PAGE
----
A. Between the hours of 8:30 am to 3:30 pm, you can apply for a Restraining Order in the Family Court Reception Office of the Superior Court on Bacharach Boulevard in Atlantic City, New Jersey. After 3:30 pm, contact your local police department. They will contact a judge to determine whether a Restraining Order should be granted.
Q. How do I know if I am entitled to a Restraining Order?
A. To qualify for a Restraining Order you must be a victim who has been subjected to an act of domestic violence.
"Victim" means any person 18 years of age or older, who has been subjected to an act of domestic violence by a spouse, former spouse, or present or former household member. It also includes any person, regardless of age, who has been subjected to an act of domestic violence by a person with whom he/she has a child in common, or if one of the parties is pregnant by the other. It also includes a person with whom the defendant has had a dating relationship.
"Domestic Violence" means any of the following acts committed against a "victim" as defined above: Homicide; Assault; Terroristic Threats; Kidnapping; Criminal Restraint; False Imprisonment; Sexual Assault; Criminal Sexual Contact; Lewdness; Criminal Mischief; Burglary; Criminal Trespass; Harassment; and Stalking.
Q. Can I get a Restraining Order against a juvenile?
A. Only if you have a child by the juvenile and have been subjected to an act of domestic violence.
Q. What happens when I go to court to get a Restraining Order?
A. In the Superior Court, Family Reception Office, you will be asked to fill out a domestic violence complaint. A domestic violence complaint is a civil complaint, not a criminal complaint. You will then appear before a judge who will review the complaint and ask you some questions. If the judge is satisfied, a Temporary Restraining Order will be issued and a date will be set for a Final Restraining Order hearing. After hours, the same procedure is followed, however, the judge is contacted over the telephone by the local police department and the order is issued over the phone.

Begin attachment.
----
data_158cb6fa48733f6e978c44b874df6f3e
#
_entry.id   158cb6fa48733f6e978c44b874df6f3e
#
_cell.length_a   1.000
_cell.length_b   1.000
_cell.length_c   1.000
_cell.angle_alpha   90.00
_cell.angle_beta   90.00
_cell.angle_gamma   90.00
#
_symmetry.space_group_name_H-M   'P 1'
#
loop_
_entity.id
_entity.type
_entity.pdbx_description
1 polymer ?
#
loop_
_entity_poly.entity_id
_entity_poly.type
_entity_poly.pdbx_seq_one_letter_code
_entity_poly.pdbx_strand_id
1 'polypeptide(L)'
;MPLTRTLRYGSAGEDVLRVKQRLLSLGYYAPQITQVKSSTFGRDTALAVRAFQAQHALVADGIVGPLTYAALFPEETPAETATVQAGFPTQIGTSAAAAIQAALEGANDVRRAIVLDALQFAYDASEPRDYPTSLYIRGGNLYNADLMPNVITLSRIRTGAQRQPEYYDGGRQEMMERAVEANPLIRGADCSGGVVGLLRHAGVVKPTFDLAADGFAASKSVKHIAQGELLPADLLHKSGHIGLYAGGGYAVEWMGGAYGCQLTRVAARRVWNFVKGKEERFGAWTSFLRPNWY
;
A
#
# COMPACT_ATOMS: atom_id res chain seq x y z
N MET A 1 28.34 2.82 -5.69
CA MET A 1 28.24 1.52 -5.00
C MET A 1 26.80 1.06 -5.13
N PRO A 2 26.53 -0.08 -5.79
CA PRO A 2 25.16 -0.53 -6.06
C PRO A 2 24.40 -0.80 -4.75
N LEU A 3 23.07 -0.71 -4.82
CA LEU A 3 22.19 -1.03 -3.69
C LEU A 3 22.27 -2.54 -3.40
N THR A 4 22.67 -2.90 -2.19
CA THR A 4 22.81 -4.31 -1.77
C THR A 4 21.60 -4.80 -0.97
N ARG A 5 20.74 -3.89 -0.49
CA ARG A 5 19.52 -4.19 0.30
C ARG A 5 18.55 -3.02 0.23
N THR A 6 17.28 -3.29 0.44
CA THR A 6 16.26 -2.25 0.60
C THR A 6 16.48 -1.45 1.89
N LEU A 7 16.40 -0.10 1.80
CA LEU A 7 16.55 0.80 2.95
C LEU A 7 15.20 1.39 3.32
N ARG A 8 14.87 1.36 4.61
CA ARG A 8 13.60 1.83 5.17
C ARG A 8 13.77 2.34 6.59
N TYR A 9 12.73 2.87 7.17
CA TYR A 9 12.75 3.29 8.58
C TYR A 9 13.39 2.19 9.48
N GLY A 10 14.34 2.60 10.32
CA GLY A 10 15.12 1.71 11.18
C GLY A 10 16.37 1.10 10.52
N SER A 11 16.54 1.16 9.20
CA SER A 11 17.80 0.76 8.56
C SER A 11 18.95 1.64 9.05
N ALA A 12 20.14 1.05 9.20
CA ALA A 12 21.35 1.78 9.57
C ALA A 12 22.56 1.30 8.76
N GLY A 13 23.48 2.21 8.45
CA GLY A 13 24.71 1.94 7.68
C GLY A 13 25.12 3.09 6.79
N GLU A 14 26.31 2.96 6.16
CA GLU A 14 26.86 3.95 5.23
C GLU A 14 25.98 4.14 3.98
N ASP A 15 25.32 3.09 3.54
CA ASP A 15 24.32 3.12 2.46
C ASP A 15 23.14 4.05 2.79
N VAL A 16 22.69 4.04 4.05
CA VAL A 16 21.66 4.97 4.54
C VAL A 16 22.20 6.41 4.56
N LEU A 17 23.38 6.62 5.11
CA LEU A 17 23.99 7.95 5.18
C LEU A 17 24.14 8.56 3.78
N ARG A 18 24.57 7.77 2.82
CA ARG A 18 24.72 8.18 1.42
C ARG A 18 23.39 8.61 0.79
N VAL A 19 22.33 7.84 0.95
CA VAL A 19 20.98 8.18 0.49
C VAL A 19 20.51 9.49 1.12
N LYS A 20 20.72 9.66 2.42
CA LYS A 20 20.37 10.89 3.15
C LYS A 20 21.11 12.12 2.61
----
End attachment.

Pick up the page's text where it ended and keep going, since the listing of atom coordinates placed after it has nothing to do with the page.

Q. What is the difference between a Temporary and Final Restraining Order?
A. A Temporary Restraining Order is issued based only upon the input of the victim. The defendant is not notified by the court and is not present. A Temporary Restraining Order is intended to provide exactly the same relief to the victim as a Final Restraining Order. However, it is intended to last only until the final hearing.
Q. Does that mean that my Temporary Restraining Order can expire?
A. No. A Temporary Restraining Order will last until it is dismissed by the court at the request of the victim; or if a final hearing is held and a Final Restraining Order is not granted. There is no time limit on a Temporary Restraining Order. If the defendant is served with the Restraining Order but does not appear for a final hearing, the Temporary Restraining Order can continue indefinitely or a Final Restraining Order can be granted by the Court despite the defendant's failure to appear at the hearing.
Q. How long does a Final Restraining Order last?
A. If there has been a final hearing and a Final Restraining Order has been granted, it will last until the victim asks the court to dismiss it. If there is no request for dismissal by the victim, it will last indefinitely.
Q. Do I have to tell the defendant my address to get a Restraining Order?
A. No. If your current address is not known to the defendant, the court will not compel you to tell the defendant. The Order will merely indicate that the defendant is "barred from the current residence."
Q. I have moved a few times and my Restraining Order has my old address and my old place of employment. What should I do?
A. If you would like this information added to your Restraining order, you should request a modification of the Restraining Order from the Superior Court. A new hearing date will be set and the modifications will be made. However, be aware that this information will be made available to the defendant.
Q. I want to drop my Restraining Order. Can I just let the defendant move back in and start seeing him/her again?
A. No. Restraining Orders can only be dismissed by a court. Any violation of a Restraining Order, even if consented to by a victim, may result in the arrest and incarceration of a defendant.
Q. What do I do if I feel my Restraining Order has been violated?
A. Call the police. A violation of a Restraining Order is a crime, punishable by up to 18 months in jail. Restraining Order violations are treated very seriously by law enforcement and the courts. Violations typically result in complaints being issued by either the police or victim. If you encounter problems in reporting a violation of a Restraining Order, contact the Prosecutor's Office.
Q: Who must report child abuse?
A: Any person who reasonably suspects that a child is a victim of child abuse must report this information to the Division of Youth and Family Services (DYFS).
Q: What is DYFS?
A: The Division of Youth and Family Services is the agency created by the State concerned with the welfare of children. In many child abuse cases, especially those involving family members, DYFS will conduct an investigation cooperatively with the law enforcement authorities in order to ensure a child's future safety.
Q: Are child victims of abuse required to testify in court?
A: Although the courts have made certain provisions in order to make the presentation of child abuse cases easier on the victims, in most cases the child victim will be required to testify personally in the courtroom.